After sorting pace, we quickly resolve the width of passageways and illumination by rolling a couple of d6, and asking the characters to come up with a marching order. We then have a brief note about who can be surprised and how.

The next few sections are standard travel fare; how to navigate, map, forage and keep time. These are relatively standard across all WotC book as far as I can tell. Wisdom (Survival) checks abound. We also have some adventure specific sections one about Faerzess, another about Madness, Drow Pursuit etc. These are all relatively useful, especially the one about tackling character death during underdark encounters.

We then move onto the real meat of travel, the random encounters. OotA recommends checking twice per day for random encounters, which has the potential to make you roll on up to 6 different tables. 6! Although I love randomly generating pretty much everything, I can see how this might be a little unwieldy at the table. Firstly, you roll to see if an encounter occurs, there’s a 35% chance of some kind of encounter, but OotA splits them into Terrain and Creature encounters, something I’m rather fond of.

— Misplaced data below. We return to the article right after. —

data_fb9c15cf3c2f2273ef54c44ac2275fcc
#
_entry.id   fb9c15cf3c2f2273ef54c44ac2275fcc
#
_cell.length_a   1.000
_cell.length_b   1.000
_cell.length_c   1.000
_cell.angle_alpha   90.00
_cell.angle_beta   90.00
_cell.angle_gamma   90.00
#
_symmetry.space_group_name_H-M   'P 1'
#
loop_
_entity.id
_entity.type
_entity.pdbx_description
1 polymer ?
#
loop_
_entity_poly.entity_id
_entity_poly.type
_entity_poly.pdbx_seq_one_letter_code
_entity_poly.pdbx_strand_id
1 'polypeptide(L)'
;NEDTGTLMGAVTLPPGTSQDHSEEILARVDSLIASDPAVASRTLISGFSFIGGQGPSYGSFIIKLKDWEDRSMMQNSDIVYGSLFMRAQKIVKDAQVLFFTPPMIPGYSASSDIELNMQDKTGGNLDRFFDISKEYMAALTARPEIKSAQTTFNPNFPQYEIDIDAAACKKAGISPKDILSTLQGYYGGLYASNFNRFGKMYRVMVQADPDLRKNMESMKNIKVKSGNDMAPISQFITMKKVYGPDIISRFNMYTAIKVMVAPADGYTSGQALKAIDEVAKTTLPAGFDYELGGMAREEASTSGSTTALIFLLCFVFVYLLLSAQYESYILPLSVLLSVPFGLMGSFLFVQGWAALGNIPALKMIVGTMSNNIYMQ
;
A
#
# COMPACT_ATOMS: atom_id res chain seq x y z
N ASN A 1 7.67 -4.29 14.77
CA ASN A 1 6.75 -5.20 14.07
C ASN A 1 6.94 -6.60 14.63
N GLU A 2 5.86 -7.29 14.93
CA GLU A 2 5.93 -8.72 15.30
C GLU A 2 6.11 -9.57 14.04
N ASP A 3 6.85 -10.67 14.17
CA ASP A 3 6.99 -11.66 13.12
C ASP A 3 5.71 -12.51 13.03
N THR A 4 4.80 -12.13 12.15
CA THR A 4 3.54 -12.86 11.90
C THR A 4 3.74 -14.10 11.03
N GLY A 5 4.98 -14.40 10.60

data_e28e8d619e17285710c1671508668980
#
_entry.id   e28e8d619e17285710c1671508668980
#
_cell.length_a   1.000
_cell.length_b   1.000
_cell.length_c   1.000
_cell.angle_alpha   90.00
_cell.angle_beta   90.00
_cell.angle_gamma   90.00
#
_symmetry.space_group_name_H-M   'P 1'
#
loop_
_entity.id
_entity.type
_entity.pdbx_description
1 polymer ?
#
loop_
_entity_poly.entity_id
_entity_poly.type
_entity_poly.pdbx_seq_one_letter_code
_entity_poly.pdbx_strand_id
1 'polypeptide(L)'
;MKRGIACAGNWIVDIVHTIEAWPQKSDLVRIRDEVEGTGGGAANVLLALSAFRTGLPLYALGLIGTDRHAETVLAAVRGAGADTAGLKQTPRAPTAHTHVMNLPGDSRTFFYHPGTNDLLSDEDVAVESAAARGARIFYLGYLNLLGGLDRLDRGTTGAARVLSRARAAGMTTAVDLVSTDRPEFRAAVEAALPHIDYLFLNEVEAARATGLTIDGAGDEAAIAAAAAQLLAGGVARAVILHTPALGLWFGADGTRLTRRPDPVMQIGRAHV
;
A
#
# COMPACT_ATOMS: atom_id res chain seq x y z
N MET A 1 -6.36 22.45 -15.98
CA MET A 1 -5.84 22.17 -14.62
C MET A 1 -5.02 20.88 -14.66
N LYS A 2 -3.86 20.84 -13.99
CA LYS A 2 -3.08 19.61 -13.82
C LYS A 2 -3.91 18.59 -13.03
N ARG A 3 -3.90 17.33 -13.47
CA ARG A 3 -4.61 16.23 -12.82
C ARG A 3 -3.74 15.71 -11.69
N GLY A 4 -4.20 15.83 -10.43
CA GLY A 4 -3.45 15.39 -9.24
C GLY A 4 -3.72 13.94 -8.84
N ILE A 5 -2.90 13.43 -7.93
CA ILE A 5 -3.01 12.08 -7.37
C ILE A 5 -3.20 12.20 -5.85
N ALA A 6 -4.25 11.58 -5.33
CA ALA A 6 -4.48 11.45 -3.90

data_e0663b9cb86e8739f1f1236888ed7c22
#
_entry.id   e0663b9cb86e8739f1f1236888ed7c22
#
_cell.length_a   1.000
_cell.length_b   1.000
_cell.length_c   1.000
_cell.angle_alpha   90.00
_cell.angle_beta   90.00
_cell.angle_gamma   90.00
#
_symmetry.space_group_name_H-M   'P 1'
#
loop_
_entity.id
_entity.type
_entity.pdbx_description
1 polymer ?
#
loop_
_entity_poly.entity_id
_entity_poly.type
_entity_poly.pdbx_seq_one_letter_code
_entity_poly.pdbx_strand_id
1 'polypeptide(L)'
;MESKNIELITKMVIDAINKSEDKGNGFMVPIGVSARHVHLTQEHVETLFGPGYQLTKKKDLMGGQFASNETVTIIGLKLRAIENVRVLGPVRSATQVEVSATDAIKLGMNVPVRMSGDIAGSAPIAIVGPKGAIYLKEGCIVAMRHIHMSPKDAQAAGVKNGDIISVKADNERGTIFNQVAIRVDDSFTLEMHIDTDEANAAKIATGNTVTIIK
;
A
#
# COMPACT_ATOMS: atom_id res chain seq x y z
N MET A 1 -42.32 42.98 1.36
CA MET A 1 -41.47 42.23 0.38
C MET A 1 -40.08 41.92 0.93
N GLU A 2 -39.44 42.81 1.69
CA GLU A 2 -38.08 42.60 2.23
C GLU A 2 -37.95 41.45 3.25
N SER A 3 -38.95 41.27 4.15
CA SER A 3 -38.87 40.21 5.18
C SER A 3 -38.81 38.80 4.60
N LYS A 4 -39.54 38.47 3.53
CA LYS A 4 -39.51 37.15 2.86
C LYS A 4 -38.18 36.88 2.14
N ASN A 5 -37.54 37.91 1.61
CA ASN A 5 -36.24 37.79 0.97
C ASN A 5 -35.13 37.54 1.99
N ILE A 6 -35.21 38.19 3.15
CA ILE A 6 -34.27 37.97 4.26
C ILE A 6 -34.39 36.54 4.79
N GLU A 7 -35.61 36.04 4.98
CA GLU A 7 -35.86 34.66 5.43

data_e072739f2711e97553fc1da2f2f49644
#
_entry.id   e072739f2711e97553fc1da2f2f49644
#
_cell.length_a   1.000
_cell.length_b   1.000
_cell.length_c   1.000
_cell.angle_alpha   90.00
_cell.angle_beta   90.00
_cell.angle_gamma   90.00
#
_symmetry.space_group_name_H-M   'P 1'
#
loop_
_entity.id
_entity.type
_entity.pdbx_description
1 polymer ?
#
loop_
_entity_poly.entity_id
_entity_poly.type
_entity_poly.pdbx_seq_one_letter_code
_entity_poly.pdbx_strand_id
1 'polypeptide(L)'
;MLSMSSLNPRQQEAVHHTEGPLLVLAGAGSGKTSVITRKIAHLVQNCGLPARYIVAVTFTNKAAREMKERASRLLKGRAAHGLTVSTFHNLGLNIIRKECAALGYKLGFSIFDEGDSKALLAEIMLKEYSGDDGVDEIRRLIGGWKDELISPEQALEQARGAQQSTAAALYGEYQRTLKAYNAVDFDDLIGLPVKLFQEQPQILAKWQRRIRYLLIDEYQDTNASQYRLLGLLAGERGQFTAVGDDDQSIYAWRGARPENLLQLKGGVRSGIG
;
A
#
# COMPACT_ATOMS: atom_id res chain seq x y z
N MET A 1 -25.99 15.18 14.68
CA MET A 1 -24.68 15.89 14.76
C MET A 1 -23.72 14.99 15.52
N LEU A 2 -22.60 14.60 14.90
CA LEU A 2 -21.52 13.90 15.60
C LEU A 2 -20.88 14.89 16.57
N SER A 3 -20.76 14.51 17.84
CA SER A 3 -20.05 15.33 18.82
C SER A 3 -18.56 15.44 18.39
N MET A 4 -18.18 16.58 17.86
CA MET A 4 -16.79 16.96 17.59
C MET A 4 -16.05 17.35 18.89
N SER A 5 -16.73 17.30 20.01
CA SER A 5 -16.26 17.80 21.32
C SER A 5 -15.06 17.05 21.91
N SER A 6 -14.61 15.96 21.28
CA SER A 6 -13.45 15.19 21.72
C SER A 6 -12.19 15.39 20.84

ambush-in-the-underdark-drew-spence
Art by Drew Spence

Terrain Encounters include mundane things like gorges and high ledges, more fantastic locations like crystal clusters and lava swells, and also includes hazards that aren’t exactly terrain, but definitely aren’t creatures, like sinkholes and steam vents. Some of these encounters have their own mini-tables within them, such as what fungi are present in a fungus cavern. There’s also a chance of having a Creature Encounter in one of the Terrain Encounters. It’s the (probably) hundreds of combinations here which really excites me, because there’s a good likelihood that each encounter will differ from the last.